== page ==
Monday, September 26, 2022

My Introduction into the Alluring World of Vampires

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I've long been fascinated with the 20s, but I'm also a longtime lover of vampire lit, so it was almost natural that when I came up with a vampire novel, it was set in the 1920s - or perhaps that when I came up with a 1920s novel, it had vampires in it.

I first got into vampire lit when I read Interview with the Vampire as a quiet, geeky, bookworm teen.

One of my best friends in high school had recommended it.  This was shortly before the movie came out, although I don't know if I knew when I read the book that a movie was coming out soon.

What I do remember is being completely seduced by Anne Rice's sultry world of vampires.  Like everyone else, I suppose, I discovered that vampires could be sexy and enigmatic and altogether human, rather than monsters.  The angst in Interview appealed to me as a teen, of course, but I quickly went on to read all of the other vampire novels that Rice had published at the time (I think The Tale of the Body Thief might have been the most recent one) and later read each new one as it was published.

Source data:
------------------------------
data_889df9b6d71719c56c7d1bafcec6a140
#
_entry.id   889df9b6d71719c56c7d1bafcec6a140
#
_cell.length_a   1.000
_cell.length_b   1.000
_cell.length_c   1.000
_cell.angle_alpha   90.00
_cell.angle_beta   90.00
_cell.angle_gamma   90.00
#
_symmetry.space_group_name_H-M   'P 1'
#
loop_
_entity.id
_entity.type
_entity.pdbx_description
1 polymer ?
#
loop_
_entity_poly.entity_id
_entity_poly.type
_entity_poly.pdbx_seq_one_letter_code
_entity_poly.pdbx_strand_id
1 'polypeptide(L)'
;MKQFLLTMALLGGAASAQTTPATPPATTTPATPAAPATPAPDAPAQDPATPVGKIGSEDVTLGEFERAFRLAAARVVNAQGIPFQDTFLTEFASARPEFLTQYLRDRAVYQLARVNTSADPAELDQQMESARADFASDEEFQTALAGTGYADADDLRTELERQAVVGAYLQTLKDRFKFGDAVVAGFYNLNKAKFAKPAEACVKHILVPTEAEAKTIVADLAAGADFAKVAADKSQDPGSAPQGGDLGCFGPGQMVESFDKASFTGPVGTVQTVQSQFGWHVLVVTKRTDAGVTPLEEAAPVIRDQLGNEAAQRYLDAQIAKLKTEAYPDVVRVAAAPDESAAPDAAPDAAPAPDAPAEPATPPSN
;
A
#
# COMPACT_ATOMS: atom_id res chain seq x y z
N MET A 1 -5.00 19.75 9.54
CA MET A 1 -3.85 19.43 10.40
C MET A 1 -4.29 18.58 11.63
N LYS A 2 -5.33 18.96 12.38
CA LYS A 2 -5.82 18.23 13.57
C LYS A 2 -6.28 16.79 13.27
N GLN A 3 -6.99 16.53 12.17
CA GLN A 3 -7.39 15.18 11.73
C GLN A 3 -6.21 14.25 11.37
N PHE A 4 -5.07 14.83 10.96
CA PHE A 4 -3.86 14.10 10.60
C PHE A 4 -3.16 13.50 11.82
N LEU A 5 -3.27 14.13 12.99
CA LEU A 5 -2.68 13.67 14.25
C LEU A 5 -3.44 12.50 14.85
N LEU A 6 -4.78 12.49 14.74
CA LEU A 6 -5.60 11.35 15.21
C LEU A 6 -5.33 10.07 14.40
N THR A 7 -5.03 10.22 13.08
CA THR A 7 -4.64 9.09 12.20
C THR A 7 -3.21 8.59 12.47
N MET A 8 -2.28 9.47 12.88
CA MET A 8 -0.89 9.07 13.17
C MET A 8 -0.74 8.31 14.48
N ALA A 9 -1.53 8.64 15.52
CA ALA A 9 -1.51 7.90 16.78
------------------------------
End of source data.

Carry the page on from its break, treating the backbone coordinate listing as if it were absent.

Even though Anne Rice quickly cast him aside in favor of her new favorite protagonist, Lestat, Louis was always my favorite.  His self-doubt spoke to me in a way that Lestat's supreme confidence didn't, at that time in my life.  I wonder if I would feel differently if I read the books for the first time now, when I would relate to Louis's angst much less.  But as a teen, it was incredibly compelling.

I was heartbroken when Anne Rice passed away earlier this year, although of course I'd known for a while that it was coming at some point.  I'd been following her Facebook page for years, and knew she communicated with her fans a whole lot less than she used to.  Most of the time, posts were made by her staff rather than herself, whereas I think she used to post herself, once upon a time.

Her legacy lives on, in the new Interview with the Vampire series that recently launched, but also in the entire vampire fiction genre that Interview launched, decades ago.  There have been so many others - Twilight being one of the more prominent (and one of the most controversial) - that I know Ruby may go unnoticed, but I hope my unique setting will attract both vampire lovers and 1920s aficionados.

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